August 5, 2005
Taking the river back from
The Missouri River belongs to the people, and we need to take it back.
For far too long, PR shills for those who stand to make a lot of (taxpayer) money from commercial exploitation of the waterway have gotten away with arguing that when it comes down to what’s good for humans or what’s good for the environment, people should take priority.
But such blandishments are illogical stabs at viscera — defensive, combative, jealous arguments to invalidate the concerns of those who stand in their way.
Fortunately for Missourians, the river has its enthusiasts and they see the river as more than a battle between humans and some fish.
Jeff McFadden is one of them. While he says he’s lost his fight, that fight returns as soon as he begins to talk of the river, its history, and its importance to itself and the humans that inhabit its banks. He’s a wealth of river lore, history and a veritable encyclopedia when it comes to cultural and environmental change on the river.
McFadden, a Coast Guard certified boat captain, used to run a river tour business with his boat, Morningstar, a 24-foot, handmade houseboat. But because he had difficulty getting permits from Kansas City (they didn’t know what to do with him), he had to operate from the lonely river bottom ramp downstream at Lexington, which doomed his business.
McFadden says he put his own money at risk, never asking the public for one dime, and found that the market for his service was limited, particularly when kept out off the Kansas City waterfront by the city and away from river festivals by the Missouri Water Patrol.
And despite his business setback, he advocates with fiery passion for greater citizen participation with their river, arguing that this water is no longer merely a haunt for a few hearty anglers.
McFadden has written extensively about the river and maintains the most informative and historically accurate Internet site about the river (www.longestriver.org). Because he wants people to use the river, he documents with pictures and an eye to detail his trips on the Missouri (www.missouririvertrips.com). For those who want to see the river, but fear the lack and quality of access, camping and facilities (of which there are plenty) — or wildly inaccurate and exaggerated dangers of river travel — his collection of photographs is second to none.
Like McFadden, Mike Cooper is an ardent and untiring Missouri River advocate. He runs a boat landing, campground and marina on the Missouri River south of Columbia near the Katy Trail (www.cooperslanding.net). It’s the only full-service marina between Blair, NE, and the Mississippi River — some 600 miles of river bereft of services for people with boats, paddle craft and Missourians who want to spend time on the river bank.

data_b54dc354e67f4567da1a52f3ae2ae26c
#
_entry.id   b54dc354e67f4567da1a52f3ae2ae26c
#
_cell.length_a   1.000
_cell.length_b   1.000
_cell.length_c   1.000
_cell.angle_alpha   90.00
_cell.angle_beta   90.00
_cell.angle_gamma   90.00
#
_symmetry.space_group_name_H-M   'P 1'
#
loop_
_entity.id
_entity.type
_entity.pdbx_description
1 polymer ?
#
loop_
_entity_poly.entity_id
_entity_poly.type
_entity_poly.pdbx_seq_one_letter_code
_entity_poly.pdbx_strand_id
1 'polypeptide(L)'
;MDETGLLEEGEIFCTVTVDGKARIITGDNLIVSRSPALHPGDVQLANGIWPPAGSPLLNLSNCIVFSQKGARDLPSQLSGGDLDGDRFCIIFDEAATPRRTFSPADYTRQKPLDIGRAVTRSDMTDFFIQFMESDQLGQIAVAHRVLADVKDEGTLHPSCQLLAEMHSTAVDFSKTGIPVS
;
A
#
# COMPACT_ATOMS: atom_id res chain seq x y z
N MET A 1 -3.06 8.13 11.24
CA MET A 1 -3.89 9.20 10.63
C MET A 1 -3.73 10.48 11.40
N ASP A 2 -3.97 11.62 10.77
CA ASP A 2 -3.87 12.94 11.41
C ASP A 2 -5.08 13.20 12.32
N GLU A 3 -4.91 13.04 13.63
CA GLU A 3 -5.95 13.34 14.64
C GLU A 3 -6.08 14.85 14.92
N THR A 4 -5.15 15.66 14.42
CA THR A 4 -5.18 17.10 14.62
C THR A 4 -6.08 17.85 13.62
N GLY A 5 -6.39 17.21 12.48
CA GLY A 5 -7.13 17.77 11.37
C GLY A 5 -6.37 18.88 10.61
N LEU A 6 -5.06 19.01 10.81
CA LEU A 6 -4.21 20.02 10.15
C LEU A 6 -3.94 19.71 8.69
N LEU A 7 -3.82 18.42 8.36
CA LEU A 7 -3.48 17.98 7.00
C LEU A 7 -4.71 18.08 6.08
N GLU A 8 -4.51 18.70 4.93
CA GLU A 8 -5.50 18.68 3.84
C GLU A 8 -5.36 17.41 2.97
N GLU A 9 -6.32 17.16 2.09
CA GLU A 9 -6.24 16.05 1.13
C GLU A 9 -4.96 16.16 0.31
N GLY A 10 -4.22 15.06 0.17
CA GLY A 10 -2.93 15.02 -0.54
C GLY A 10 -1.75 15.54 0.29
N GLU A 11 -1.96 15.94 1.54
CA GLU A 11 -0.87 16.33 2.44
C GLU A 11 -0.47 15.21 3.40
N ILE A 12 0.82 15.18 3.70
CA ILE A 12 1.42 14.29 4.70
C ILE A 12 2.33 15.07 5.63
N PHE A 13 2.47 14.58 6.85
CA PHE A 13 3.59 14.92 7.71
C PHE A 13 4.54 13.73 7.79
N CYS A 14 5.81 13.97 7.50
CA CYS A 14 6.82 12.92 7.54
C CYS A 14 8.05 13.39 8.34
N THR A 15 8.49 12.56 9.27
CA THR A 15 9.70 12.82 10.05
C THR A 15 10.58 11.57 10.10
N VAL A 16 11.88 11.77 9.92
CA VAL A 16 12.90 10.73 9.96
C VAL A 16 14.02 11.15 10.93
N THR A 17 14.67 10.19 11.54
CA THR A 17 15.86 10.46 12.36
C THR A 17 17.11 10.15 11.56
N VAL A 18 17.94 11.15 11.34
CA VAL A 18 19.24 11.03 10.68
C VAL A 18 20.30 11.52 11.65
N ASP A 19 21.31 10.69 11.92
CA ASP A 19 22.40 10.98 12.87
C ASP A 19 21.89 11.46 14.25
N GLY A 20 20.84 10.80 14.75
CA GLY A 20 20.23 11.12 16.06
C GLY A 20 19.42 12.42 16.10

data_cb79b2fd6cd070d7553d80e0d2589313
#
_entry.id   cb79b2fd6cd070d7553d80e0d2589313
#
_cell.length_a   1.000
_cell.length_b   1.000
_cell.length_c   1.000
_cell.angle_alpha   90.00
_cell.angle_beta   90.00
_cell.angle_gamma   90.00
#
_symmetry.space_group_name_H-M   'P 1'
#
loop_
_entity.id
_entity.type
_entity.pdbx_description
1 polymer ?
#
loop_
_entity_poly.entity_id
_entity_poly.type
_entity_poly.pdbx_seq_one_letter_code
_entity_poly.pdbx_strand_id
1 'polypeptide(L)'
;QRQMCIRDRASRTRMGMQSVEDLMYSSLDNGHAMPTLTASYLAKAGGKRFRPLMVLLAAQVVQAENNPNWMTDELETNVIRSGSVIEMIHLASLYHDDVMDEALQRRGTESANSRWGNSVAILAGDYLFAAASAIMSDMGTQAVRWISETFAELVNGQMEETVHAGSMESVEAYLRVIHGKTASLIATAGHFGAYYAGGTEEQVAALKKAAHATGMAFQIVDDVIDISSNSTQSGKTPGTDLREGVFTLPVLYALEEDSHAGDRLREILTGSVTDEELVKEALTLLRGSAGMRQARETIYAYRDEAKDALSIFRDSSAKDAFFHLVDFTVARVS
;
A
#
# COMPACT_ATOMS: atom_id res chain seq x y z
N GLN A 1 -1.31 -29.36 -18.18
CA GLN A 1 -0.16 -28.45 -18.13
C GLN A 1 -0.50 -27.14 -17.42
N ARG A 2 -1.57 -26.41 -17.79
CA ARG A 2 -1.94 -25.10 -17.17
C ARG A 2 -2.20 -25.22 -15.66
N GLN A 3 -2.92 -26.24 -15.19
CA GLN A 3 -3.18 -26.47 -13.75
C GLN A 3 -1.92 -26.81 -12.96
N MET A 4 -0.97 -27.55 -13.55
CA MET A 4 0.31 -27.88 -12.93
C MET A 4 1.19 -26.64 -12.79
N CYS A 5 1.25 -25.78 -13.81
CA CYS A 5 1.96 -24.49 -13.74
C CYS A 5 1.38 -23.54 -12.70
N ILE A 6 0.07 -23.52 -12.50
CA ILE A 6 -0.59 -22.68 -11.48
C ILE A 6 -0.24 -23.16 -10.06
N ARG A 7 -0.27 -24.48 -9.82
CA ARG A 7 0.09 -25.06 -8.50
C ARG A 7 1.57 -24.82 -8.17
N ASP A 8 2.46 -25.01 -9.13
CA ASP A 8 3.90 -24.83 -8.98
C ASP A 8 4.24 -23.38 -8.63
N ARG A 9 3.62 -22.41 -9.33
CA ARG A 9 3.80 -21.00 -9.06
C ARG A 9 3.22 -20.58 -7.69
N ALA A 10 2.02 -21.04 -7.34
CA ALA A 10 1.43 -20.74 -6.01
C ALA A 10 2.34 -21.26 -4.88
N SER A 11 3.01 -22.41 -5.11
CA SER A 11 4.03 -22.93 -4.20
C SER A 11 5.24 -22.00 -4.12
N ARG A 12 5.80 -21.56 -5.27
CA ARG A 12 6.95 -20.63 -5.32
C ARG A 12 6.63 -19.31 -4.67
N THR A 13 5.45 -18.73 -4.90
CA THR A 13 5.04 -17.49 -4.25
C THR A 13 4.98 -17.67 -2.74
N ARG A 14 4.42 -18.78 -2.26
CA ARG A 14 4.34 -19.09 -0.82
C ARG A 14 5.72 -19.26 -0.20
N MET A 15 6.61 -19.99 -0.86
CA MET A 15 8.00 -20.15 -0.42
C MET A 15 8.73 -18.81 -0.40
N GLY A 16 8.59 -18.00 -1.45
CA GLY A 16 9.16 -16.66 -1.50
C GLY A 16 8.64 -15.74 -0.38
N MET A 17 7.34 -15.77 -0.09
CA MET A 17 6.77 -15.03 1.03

Cooper’s a keyed-up individualist. A conversation with him is exciting, informative and filled with the kind of anger that a man who’s seen his river damaged. He ardently and passionately argues that the Missouri River should not be a corporate-exploited resource, but a cultural and social resource important to humans and the fauna and flora of the riverine environment. His is not a self-righteous and indignant fury, but one that feeds his enthusiasm for river advocacy and for the rights of entrepreneurs and citizens to have a river free from the auspices of greater authorities serving corporate interests.
A level of calm exists at Cooper’s Landing that belies Mike’s A+ personality, allowing democratic access to the river’s quiet beauty. With such perks as an oversized koi pond, Chim’s Thai Kitchen, Mike’s own grill specialties, and possibly the best import beer selection on the Missouri River, the marina and campgrounds have become a Mecca for all manner of river devotee — from the houseboat inhabitants to college students to travelers of the Katy Trail.
Besides giving people reasons to experience the river, Cooper is heavily involved with Columbia-based Missouri River Relief, a nonprofit river education and river cleanup organization (www.riverrelief.org). River Relief puts citizens into direct contact with the river some four to five times a year with river cleanups and educational days that get people to the banks, on the water and show them what a good time a river can be.
The Relief brings together some surprising allies in the effort to get people involved with the river. With full-time river enthusiast and environmentalist Chad Pregracke (whose life is dedicated to his nonprofit Living Lands and Waters, www.livinglandsandwaters.org), the organization regularly enlists (and gets) the help of the EPA, the U.S. Fish and Wildlife Service, the Missouri departments of Natural Resources and Conservation, Bass Pro Shops, river shipping interests and the Mid-America Regional Council.